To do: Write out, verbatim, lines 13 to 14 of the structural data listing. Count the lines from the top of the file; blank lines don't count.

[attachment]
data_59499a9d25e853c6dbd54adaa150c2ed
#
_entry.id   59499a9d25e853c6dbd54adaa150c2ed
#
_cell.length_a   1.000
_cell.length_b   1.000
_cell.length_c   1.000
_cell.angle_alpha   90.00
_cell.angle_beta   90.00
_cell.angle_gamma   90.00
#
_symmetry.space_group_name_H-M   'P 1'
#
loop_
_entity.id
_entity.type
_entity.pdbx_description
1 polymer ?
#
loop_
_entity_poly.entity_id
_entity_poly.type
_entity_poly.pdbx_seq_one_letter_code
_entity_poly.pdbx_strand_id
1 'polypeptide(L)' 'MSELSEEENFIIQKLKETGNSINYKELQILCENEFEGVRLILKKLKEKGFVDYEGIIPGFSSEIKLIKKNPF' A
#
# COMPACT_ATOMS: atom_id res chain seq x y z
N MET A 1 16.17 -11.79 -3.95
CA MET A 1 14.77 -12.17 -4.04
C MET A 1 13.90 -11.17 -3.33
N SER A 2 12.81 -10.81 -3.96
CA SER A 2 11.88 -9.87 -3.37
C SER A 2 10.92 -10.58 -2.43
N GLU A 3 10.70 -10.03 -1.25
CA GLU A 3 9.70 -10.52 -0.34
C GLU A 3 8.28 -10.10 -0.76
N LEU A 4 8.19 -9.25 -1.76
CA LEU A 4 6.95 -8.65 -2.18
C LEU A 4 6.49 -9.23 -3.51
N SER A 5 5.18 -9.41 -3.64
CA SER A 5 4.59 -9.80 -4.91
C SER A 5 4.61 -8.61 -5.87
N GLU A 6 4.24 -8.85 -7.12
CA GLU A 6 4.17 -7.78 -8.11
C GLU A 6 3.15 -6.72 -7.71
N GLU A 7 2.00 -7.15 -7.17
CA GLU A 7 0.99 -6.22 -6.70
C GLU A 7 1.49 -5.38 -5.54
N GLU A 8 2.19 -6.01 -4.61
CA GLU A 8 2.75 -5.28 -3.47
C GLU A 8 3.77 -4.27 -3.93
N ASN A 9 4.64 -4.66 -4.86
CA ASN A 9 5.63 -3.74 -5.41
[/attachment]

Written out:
#
loop_